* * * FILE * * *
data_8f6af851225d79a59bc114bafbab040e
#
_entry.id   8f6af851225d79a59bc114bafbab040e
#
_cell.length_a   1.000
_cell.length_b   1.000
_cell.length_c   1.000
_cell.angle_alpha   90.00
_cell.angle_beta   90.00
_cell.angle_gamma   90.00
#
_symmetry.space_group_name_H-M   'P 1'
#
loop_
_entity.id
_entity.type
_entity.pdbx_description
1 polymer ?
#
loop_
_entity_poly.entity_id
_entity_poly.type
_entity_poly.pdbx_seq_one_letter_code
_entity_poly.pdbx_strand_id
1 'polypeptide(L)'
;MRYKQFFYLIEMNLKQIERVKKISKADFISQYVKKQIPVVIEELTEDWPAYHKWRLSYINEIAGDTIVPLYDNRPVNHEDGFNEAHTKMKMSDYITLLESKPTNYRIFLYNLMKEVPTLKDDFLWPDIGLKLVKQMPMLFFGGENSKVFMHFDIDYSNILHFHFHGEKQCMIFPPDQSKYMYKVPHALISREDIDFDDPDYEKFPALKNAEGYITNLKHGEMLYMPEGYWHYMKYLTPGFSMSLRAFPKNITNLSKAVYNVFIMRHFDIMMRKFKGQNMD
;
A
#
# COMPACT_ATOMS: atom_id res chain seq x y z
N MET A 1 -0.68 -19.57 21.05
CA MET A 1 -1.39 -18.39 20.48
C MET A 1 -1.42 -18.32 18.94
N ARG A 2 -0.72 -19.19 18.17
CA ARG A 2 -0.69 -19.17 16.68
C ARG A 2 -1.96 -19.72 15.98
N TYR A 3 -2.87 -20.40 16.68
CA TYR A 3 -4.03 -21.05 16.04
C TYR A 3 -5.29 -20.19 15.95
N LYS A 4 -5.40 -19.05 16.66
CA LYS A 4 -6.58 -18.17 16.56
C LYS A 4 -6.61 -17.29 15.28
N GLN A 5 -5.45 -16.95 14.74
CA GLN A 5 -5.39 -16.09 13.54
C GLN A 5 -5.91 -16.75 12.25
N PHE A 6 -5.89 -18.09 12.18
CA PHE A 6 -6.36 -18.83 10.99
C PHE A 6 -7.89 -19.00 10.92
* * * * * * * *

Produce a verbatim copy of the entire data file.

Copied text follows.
data_8f6af851225d79a59bc114bafbab040e
#
_entry.id   8f6af851225d79a59bc114bafbab040e
#
_cell.length_a   1.000
_cell.length_b   1.000
_cell.length_c   1.000
_cell.angle_alpha   90.00
_cell.angle_beta   90.00
_cell.angle_gamma   90.00
#
_symmetry.space_group_name_H-M   'P 1'
#
loop_
_entity.id
_entity.type
_entity.pdbx_description
1 polymer ?
#
loop_
_entity_poly.entity_id
_entity_poly.type
_entity_poly.pdbx_seq_one_letter_code
_entity_poly.pdbx_strand_id
1 'polypeptide(L)'
;MRYKQFFYLIEMNLKQIERVKKISKADFISQYVKKQIPVVIEELTEDWPAYHKWRLSYINEIAGDTIVPLYDNRPVNHEDGFNEAHTKMKMSDYITLLESKPTNYRIFLYNLMKEVPTLKDDFLWPDIGLKLVKQMPMLFFGGENSKVFMHFDIDYSNILHFHFHGEKQCMIFPPDQSKYMYKVPHALISREDIDFDDPDYEKFPALKNAEGYITNLKHGEMLYMPEGYWHYMKYLTPGFSMSLRAFPKNITNLSKAVYNVFIMRHFDIMMRKFKGQNMD
;
A
#
# COMPACT_ATOMS: atom_id res chain seq x y z
N MET A 1 -0.68 -19.57 21.05
CA MET A 1 -1.39 -18.39 20.48
C MET A 1 -1.42 -18.32 18.94
N ARG A 2 -0.72 -19.19 18.17
CA ARG A 2 -0.69 -19.17 16.68
C ARG A 2 -1.96 -19.72 15.98
N TYR A 3 -2.87 -20.40 16.68
CA TYR A 3 -4.03 -21.05 16.04
C TYR A 3 -5.29 -20.19 15.95
N LYS A 4 -5.40 -19.05 16.66
CA LYS A 4 -6.58 -18.17 16.56
C LYS A 4 -6.61 -17.29 15.28
N GLN A 5 -5.45 -16.95 14.74
CA GLN A 5 -5.39 -16.09 13.54
C GLN A 5 -5.91 -16.75 12.25
N PHE A 6 -5.89 -18.09 12.18
CA PHE A 6 -6.36 -18.83 10.99
C PHE A 6 -7.89 -19.00 10.92